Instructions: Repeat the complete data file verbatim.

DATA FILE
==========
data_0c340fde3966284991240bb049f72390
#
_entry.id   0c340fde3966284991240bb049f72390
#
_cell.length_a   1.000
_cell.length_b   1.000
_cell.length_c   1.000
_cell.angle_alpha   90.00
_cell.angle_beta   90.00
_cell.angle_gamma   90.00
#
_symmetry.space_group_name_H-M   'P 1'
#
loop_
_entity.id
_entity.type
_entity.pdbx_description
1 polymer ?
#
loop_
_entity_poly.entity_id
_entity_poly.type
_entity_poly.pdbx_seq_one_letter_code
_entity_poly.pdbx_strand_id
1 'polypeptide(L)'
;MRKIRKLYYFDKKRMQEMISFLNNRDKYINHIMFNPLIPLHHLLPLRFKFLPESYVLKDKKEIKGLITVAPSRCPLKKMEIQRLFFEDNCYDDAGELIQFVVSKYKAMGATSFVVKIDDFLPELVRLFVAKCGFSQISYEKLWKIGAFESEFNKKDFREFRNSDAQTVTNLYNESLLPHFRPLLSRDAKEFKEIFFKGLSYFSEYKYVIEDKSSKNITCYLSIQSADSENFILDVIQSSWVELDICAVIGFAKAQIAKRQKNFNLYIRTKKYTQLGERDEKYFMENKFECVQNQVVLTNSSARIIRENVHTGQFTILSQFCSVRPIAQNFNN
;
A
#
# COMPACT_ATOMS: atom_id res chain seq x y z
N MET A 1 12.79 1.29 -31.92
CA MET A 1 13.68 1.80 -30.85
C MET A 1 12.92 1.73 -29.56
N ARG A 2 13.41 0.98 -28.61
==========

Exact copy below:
data_0c340fde3966284991240bb049f72390
#
_entry.id   0c340fde3966284991240bb049f72390
#
_cell.length_a   1.000
_cell.length_b   1.000
_cell.length_c   1.000
_cell.angle_alpha   90.00
_cell.angle_beta   90.00
_cell.angle_gamma   90.00
#
_symmetry.space_group_name_H-M   'P 1'
#
loop_
_entity.id
_entity.type
_entity.pdbx_description
1 polymer ?
#
loop_
_entity_poly.entity_id
_entity_poly.type
_entity_poly.pdbx_seq_one_letter_code
_entity_poly.pdbx_strand_id
1 'polypeptide(L)'
;MRKIRKLYYFDKKRMQEMISFLNNRDKYINHIMFNPLIPLHHLLPLRFKFLPESYVLKDKKEIKGLITVAPSRCPLKKMEIQRLFFEDNCYDDAGELIQFVVSKYKAMGATSFVVKIDDFLPELVRLFVAKCGFSQISYEKLWKIGAFESEFNKKDFREFRNSDAQTVTNLYNESLLPHFRPLLSRDAKEFKEIFFKGLSYFSEYKYVIEDKSSKNITCYLSIQSADSENFILDVIQSSWVELDICAVIGFAKAQIAKRQKNFNLYIRTKKYTQLGERDEKYFMENKFECVQNQVVLTNSSARIIRENVHTGQFTILSQFCSVRPIAQNFNN
;
A
#
# COMPACT_ATOMS: atom_id res chain seq x y z
N MET A 1 12.79 1.29 -31.92
CA MET A 1 13.68 1.80 -30.85
C MET A 1 12.92 1.73 -29.56
N ARG A 2 13.41 0.98 -28.61